A taste of Incremental

It's hard to give a compelling example of Incremental in action in just a few lines of code, because what makes Incremental really useful is how it helps you build large and complex computations. Nonetheless, small examples can give you a sense of how the library works.

To that end, let's walk through a few small examples. To begin, we need to instantiate the Incremental functor.

  1. open Core.Std
  2. module Inc = Incremental_lib.Incremental.Make ()

Each instance thus generated is its own independent computational world. The Incremental functor is generative, meaning it mints fresh types each time it's applied, which prevents values from different incremental worlds from being mixed accidentally.

An Incremental computation always starts at its variables. Modifications to variables are how updates to input data are communicated to Incremental.

Let's write down a few variables corresponding to the dimensions of a rectangular prism.

  1. module Var = Inc.Var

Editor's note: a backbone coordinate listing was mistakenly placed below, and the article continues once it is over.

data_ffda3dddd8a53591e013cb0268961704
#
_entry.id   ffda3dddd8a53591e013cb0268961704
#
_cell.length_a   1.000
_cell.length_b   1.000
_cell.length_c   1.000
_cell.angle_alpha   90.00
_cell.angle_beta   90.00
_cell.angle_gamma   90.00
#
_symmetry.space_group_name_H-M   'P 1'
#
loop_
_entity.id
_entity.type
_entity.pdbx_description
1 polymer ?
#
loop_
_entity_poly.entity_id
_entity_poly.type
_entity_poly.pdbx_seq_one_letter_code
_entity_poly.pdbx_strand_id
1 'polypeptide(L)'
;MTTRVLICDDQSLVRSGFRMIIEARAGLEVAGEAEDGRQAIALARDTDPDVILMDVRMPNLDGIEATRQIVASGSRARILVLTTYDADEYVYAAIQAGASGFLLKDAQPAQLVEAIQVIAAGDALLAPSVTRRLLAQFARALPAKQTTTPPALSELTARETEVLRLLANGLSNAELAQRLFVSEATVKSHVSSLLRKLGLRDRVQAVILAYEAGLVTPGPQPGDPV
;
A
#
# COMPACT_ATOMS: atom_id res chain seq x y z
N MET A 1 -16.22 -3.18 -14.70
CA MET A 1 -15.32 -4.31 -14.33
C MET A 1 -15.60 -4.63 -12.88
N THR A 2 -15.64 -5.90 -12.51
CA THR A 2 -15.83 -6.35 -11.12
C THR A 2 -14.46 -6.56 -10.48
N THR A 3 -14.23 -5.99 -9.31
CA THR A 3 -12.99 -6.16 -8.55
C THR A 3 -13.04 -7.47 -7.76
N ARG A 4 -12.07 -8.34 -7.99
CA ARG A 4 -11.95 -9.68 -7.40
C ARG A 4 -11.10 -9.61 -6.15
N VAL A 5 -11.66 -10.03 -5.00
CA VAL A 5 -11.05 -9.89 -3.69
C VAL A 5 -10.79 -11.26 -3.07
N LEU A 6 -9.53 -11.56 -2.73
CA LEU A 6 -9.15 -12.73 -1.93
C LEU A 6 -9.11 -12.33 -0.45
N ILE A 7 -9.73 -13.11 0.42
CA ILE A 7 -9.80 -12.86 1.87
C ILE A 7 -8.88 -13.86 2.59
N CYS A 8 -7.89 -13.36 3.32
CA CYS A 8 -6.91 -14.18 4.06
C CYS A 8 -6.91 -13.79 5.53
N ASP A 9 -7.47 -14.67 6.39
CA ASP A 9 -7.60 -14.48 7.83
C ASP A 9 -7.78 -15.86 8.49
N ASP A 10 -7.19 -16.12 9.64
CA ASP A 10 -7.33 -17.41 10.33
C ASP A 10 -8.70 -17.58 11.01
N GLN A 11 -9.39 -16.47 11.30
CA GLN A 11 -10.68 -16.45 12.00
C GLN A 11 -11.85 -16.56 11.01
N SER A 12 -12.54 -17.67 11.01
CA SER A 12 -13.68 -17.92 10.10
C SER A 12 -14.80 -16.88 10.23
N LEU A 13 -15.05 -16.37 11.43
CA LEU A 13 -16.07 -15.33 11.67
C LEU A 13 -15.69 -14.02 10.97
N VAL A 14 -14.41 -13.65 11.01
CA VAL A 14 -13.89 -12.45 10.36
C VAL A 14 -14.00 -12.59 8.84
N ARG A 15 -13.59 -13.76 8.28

3. (* dimensions of a rectangular prism *)
  4. let width_v = Var.create 3.
  5. let depth_v = Var.create 5.
  6. let height_v = Var.create 4.

We can use to get the (trivial) incremental computions associated with each variable.

  1. let width = width_v
  2. let depth = depth_v
  3. let height = height_v

The following is an incremental computation of the base area of the prism, and of the volume.

  1. let base_area =
  2. Inc.map2 width depth ~f:( *. )
  3. let volume =
  4. Inc.map2 base_area height ~f:( *. )

In order to get information out of an incremental computation, we need to explicitly mark which nodes we want data from by creating observer nodes. Because it knows which nodes are observed, the framework can track what parts of the computation are still necessary to the results.

  1. let base_area_obs = Inc.observe base_area
  2. let volume_obs = Inc.observe volume

In order to force the computation to run, we need to explicitly call Inc.stabilize. Here's some code that uses stabilize to run the computation and then gets the information from the observers.

  1. let () =
  2. let v = Inc.Observer.value_exn in